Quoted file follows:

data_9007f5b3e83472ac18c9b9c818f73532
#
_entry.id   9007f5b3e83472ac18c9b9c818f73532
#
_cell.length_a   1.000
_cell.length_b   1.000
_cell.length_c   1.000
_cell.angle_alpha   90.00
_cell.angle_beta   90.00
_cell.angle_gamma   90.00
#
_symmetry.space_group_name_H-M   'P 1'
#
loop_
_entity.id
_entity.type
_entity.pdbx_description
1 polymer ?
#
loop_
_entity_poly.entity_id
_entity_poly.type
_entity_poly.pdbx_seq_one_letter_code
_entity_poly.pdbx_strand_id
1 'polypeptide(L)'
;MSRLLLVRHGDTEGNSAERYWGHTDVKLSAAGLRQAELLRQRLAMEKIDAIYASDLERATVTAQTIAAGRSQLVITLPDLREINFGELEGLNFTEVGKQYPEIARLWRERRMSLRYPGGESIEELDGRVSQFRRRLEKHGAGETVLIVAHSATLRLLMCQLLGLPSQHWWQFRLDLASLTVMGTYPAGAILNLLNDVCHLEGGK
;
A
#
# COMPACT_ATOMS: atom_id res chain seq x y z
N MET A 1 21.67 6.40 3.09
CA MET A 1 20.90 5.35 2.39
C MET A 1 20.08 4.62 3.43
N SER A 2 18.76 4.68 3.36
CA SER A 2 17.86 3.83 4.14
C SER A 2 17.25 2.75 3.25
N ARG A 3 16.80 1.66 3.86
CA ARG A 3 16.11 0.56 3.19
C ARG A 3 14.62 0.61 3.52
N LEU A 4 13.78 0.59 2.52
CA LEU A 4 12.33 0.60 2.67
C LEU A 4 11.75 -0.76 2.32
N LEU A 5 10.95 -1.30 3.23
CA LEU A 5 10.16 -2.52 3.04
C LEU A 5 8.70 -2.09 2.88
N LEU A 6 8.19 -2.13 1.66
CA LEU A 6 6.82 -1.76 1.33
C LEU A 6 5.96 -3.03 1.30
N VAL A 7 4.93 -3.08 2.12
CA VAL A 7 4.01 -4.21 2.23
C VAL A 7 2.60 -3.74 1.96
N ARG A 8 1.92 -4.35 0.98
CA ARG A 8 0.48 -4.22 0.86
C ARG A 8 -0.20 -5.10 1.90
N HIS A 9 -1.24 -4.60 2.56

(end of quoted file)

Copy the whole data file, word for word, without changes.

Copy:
data_9007f5b3e83472ac18c9b9c818f73532
#
_entry.id   9007f5b3e83472ac18c9b9c818f73532
#
_cell.length_a   1.000
_cell.length_b   1.000
_cell.length_c   1.000
_cell.angle_alpha   90.00
_cell.angle_beta   90.00
_cell.angle_gamma   90.00
#
_symmetry.space_group_name_H-M   'P 1'
#
loop_
_entity.id
_entity.type
_entity.pdbx_description
1 polymer ?
#
loop_
_entity_poly.entity_id
_entity_poly.type
_entity_poly.pdbx_seq_one_letter_code
_entity_poly.pdbx_strand_id
1 'polypeptide(L)'
;MSRLLLVRHGDTEGNSAERYWGHTDVKLSAAGLRQAELLRQRLAMEKIDAIYASDLERATVTAQTIAAGRSQLVITLPDLREINFGELEGLNFTEVGKQYPEIARLWRERRMSLRYPGGESIEELDGRVSQFRRRLEKHGAGETVLIVAHSATLRLLMCQLLGLPSQHWWQFRLDLASLTVMGTYPAGAILNLLNDVCHLEGGK
;
A
#
# COMPACT_ATOMS: atom_id res chain seq x y z
N MET A 1 21.67 6.40 3.09
CA MET A 1 20.90 5.35 2.39
C MET A 1 20.08 4.62 3.43
N SER A 2 18.76 4.68 3.36
CA SER A 2 17.86 3.83 4.14
C SER A 2 17.25 2.75 3.25
N ARG A 3 16.80 1.66 3.86
CA ARG A 3 16.11 0.56 3.19
C ARG A 3 14.62 0.61 3.52
N LEU A 4 13.78 0.59 2.52
CA LEU A 4 12.33 0.60 2.67
C LEU A 4 11.75 -0.76 2.32
N LEU A 5 10.95 -1.30 3.23
CA LEU A 5 10.16 -2.52 3.04
C LEU A 5 8.70 -2.09 2.88
N LEU A 6 8.19 -2.13 1.66
CA LEU A 6 6.82 -1.76 1.33
C LEU A 6 5.96 -3.03 1.30
N VAL A 7 4.93 -3.08 2.12
CA VAL A 7 4.01 -4.21 2.23
C VAL A 7 2.60 -3.74 1.96
N ARG A 8 1.92 -4.35 0.98
CA ARG A 8 0.48 -4.22 0.86
C ARG A 8 -0.20 -5.10 1.90
N HIS A 9 -1.24 -4.60 2.56